I felt sick. Images swam through my head like trying to watch a hundred TVs all on different channels at the same time. Words, sounds, flashes all flying at me beating me into submission and out of nowhere one-image jumps to the front allowing a brief respite. I am watching a young woman walking down a busy hallway in her white lab coat carrying a tablet. She is coming to see me, I think. Why do I think that? What’s going on? Where am I?

The image is gone, lost in the cacophony of chaos. My head aches, throbbing and pulsing. This time a sound leaps out over all the noise, weak at first but growing in strength.

“Aaron, can you hear me?” the voice said sounding louder and more concerned.

Finally, it overpowered all the others and I opened my eyes.

“Aaron, are you ok? You seemed like you were in pain.” It was the woman I had saw what felt like only seconds ago. Time was lost. She was beautiful by society’s standards. She was average height, shoulder-length auburn hair pulled behind her ears, shiny green eyes, and woodish skin, not too dark and not too light.

As she stared at me, I realized she was patiently waiting for a response. “I have a headache but otherwise I guess I’m ok.”

“I’ll have someone come check on the headache in a bit. Are you well enough to talk for a few minutes.”

“Yes, I think so. Sorry, maybe it’s just my head but what’s your name?”

“My name is Dr. Liz Felton. And to answer your next question, yes we have met. I’m not surprised however, that you don’t remember. You have been through a difficult trauma. I’m a neuropsychiatrist and am here to help you through this.” She pulled up the chair next to my bed and sat down.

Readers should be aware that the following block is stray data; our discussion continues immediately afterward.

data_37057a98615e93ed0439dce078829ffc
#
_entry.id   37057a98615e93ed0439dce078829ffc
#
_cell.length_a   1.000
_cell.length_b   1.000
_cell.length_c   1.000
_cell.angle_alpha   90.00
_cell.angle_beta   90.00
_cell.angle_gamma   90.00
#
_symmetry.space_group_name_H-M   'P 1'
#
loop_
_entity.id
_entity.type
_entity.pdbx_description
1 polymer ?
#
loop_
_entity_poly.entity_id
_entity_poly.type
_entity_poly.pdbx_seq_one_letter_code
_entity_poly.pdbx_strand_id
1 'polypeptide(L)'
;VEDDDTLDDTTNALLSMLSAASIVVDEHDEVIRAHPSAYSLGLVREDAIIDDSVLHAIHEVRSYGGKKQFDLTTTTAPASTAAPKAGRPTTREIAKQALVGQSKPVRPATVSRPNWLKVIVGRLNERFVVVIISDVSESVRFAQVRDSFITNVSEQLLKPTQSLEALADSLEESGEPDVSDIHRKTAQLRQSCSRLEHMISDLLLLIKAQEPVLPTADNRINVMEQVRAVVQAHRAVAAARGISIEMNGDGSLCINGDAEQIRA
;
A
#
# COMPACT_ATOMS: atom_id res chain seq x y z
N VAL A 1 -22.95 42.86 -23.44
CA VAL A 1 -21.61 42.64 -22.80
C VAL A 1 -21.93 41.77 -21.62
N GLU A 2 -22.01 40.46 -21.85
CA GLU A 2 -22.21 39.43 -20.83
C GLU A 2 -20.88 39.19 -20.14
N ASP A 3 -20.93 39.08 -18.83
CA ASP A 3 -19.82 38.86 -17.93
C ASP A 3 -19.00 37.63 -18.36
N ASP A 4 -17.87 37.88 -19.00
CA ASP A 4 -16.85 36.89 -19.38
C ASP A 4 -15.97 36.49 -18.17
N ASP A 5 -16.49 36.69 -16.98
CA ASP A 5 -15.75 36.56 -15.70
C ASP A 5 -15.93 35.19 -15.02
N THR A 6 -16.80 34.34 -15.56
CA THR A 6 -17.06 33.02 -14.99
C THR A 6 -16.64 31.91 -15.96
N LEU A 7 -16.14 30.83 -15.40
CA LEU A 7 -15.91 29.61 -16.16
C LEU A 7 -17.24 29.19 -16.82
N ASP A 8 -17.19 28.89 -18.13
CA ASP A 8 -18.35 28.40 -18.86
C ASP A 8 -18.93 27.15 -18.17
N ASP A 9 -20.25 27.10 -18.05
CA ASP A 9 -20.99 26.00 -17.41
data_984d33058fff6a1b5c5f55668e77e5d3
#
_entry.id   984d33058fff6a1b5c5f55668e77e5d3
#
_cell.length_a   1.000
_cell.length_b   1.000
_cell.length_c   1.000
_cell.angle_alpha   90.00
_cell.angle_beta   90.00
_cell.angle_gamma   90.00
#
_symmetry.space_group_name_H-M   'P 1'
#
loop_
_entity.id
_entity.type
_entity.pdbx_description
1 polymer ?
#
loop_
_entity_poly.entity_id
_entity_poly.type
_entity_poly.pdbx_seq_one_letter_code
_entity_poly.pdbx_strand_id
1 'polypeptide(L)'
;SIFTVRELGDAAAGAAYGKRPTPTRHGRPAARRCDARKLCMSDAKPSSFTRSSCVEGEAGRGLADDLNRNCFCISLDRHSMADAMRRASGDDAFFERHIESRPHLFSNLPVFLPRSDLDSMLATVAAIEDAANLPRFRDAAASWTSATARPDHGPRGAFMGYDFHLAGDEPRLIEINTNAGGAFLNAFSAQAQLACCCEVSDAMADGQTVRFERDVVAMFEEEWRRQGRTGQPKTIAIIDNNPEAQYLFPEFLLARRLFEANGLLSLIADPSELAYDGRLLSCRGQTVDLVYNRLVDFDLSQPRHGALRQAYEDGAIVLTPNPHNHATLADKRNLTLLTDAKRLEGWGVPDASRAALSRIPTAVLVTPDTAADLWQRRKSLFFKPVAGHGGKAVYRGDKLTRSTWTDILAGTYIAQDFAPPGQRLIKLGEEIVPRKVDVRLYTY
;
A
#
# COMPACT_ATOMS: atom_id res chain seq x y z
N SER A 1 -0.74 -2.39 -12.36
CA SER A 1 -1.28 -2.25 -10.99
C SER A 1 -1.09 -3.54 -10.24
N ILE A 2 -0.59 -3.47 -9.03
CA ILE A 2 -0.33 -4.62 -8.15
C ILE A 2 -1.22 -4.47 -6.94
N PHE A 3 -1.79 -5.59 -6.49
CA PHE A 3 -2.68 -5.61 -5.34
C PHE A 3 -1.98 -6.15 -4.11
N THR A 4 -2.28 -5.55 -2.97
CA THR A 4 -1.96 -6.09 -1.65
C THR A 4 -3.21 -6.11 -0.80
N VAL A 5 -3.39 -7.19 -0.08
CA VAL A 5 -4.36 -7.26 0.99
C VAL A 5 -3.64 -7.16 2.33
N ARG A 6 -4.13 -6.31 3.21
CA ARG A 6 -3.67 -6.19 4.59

“What happened to me? I don’t remember anything about any accident.”

“We will get to that in time Aaron, for now just know it was serious and that to help protect you we are not going to broach that subject. You may call me Liz. Now, were you asleep when I came in or just resting?”

“I don’t know. There was all this noise in my head. I can still feel it but it’s like a fly buzzing around the room just inside my head.”

“Interesting. Did any of it make sense?” she asked typing on her tablet.

“Well…actually I saw what appeared to be you walking down what I am assuming is that hall out there headed to see me, or at least that is what I thought at the time. It doesn’t make any sense.” I felt agitated; my head was pounding like someone was hammering on it. I tried to reach up and hold my head but nothing happened. I panicked. “What the hell! Why can’t I move my arms? Why can’t I move my body? Don’t just sit there, help me damn it!”

The cacophony was back. I don’t know what happened maybe I blacked out. Am I paralyzed, I thought. What has happened to me? Oddly, the mass of things coming at me seemed somewhat more tolerable now. I wonder if they gave me some medicine to help, if so I want some more. I started noticing more individual images and sounds. It was like I could reach out and pluck them. Pull them out of the chaos to look. So, I tried.

The first thing I pulled out appeared to be a news broadcast from Afghanistan. The reporter was talking about American troops sweeping through the mountains still on the search for bin Laden. This seemed odd to me, like déjà vu.

The next one I picked was a web site talking about celebrity gossip. I don’t read celebrity gossip, I don’t think. Why would this be floating around my head?

Next, I get a radio broadcast blasting heavy metal. I couldn’t throw that one back fast enough.

I kept pulling from the threads. Each one had something that was unexpected.

I pulled a video that splashed over my mind like a bucket of ice water. It was a wedding video. My wedding video. How could I have forgotten? Where is James? Why isn’t he by my side? Did something happen to him?

My mind exploded with questions. I panicked again. I’m screaming, I’m sure of it.

I open my eyes and Liz is sitting beside my bed. “Hello Aaron. Did you have a good rest?”

Time is still confusing to my rattled brain. “What time is it?” I ask blinking my eyes.

“It’s about 10am. Is your internal clock still not working?” She smiled.

“No, it’s not. I do know we have been doing this a while now. I can remember that.”

“Very good. That is an improvement. This is day forty-five of your recovery. I’m sure it feels like a lot longer to you.”

“Actually without being able to feel my internal clock it doesn’t feel that long at all.”

“Well that is a blessing then,” she said making some notes in her tablet. “So, how is your head doing? Still having the headaches?”